Chinese Hackers Steal Financial Data of U.S. Corporations to Gain Competitive Advantage

A man wears a mask of the Anonymous hacker group as he and other people take part in a protest for the cause of late Chinese dissident Li Wangyang in Hong Kong on June 10, 2012. Li, 62, who spent 22 years in jail for his role in the Tiananmen …

The latest survey of online threats from cybersecurity firm FireEye includes a warning that Chinese hackers are ramping up attacks against American corporations, with an emphasis on stealing financial information that could give Chinese companies a competitive advantage.

The FireEye report judges that the September 2015 meeting between U.S. President Barack Obama and Chinese President Xi Jinping produced a “significant decrease in Chinese government-controlled cyber operations specifically stealing intellectual property.”

Some analysts believe this was less a matter of China behaving itself after Xi had a heart-to-heart talk with Obama, and more because China decided to shift its cyber warfare away from general intellectual property theft and toward supporting Chinese aggression in the South China Sea.

Chinese hackers remained quite active in other areas, even during the post-2015 slowdown, and have lately been stepping up their activity against U.S. corporate interests. FireEye reports the information stolen by these hackers includes “bid prices, contracts, and information related to mergers and acquisitions,” along with sustained attacks on business services such as “cloud providers, telecommunications companies, and law firms.”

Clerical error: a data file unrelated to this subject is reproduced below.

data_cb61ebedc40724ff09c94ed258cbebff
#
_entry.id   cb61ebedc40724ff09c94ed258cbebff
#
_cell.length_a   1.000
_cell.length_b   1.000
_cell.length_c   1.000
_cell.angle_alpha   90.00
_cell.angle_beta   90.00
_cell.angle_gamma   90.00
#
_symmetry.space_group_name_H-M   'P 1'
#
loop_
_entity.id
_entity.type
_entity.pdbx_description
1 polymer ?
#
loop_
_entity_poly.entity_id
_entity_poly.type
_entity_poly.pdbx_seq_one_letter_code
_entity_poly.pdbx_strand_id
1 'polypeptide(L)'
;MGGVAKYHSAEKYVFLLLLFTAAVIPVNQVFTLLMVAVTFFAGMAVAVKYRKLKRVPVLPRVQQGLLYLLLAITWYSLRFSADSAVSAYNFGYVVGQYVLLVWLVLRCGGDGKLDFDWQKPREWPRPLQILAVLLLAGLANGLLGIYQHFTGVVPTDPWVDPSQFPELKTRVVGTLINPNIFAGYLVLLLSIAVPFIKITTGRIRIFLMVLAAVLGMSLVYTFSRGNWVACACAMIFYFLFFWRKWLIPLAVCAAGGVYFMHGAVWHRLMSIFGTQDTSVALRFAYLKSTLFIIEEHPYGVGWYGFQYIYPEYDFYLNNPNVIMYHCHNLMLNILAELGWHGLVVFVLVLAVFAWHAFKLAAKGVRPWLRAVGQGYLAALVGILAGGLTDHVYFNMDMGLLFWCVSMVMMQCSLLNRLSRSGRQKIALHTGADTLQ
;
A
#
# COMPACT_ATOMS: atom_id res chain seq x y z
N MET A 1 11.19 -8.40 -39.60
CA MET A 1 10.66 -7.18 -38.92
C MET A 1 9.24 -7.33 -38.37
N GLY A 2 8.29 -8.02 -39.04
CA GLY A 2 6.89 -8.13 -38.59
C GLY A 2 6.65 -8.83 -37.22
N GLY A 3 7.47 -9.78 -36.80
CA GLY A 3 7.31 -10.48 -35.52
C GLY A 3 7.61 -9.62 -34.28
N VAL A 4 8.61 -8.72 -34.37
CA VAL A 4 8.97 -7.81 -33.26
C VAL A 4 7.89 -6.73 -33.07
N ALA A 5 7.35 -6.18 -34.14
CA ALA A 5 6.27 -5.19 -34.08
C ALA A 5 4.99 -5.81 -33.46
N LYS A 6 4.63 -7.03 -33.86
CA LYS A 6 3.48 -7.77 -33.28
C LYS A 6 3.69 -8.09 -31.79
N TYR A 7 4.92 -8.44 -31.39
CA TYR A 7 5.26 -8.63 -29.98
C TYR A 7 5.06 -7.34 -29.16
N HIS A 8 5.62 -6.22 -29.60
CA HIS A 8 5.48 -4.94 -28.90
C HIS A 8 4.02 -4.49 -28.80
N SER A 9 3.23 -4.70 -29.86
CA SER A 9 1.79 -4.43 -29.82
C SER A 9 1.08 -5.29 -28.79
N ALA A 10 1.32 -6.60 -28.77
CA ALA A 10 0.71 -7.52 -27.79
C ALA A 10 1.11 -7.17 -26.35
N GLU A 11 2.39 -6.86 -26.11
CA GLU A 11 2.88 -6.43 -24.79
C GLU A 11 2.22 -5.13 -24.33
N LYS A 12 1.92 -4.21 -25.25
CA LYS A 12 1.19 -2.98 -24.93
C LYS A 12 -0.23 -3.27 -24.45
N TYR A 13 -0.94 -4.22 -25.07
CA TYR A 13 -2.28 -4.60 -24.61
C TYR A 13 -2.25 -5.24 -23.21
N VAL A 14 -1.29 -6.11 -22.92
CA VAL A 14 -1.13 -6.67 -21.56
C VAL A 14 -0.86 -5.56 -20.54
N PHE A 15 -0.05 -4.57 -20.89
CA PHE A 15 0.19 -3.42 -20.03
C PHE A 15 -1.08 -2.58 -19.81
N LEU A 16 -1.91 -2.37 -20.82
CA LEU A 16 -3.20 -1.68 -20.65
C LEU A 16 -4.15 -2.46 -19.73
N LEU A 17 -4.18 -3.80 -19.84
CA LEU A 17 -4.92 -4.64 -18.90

“Attacking service providers could allow Beijing to collect intelligence on a broad group of targets in a manner that is less likely to be detected,” the report notes.

FireEye also detected hacker campaigns taking shape against the most “revolutionary technologies,” including artificial intelligence research and advanced power storage technology.

“China may be willing to risk upsetting the status quo to obtain the economic and military advances these technologies could provide,” the security company warns, sensing a growing Chinese appetite for violating the security agreement between Obama and Xi in cases where Beijing believes the “diplomatic consequences can be minimized.”

Intellectual property theft has of course been a major concern of the current U.S. president, with annual damages against American businesses ranging as high as $600 billion. Much of China’s intellectual property theft is not accomplished through hacking, however; the Chinese government simply extorts what it wants from foreign companies eager to access the lucrative but tightly-controlled Chinese market. Another often-cited problem is loose Chinese intellectual property law, which gives domestic operations too much leeway to copy what foreign companies bring into China. The Chinese government is supposedly addressing this problem by strengthening the laws.

The new wave of activity described by FireEye seems more like espionage or sabotage than data theft. FireEye’s chief Asia Pacific technology officer Bryce Boland suggested it could be all of the above: “Rather than stealing intellectual property and potentially devaluing it, buying the company at a good price may be another way to get access to the intellectual property and maintain the economic value.”


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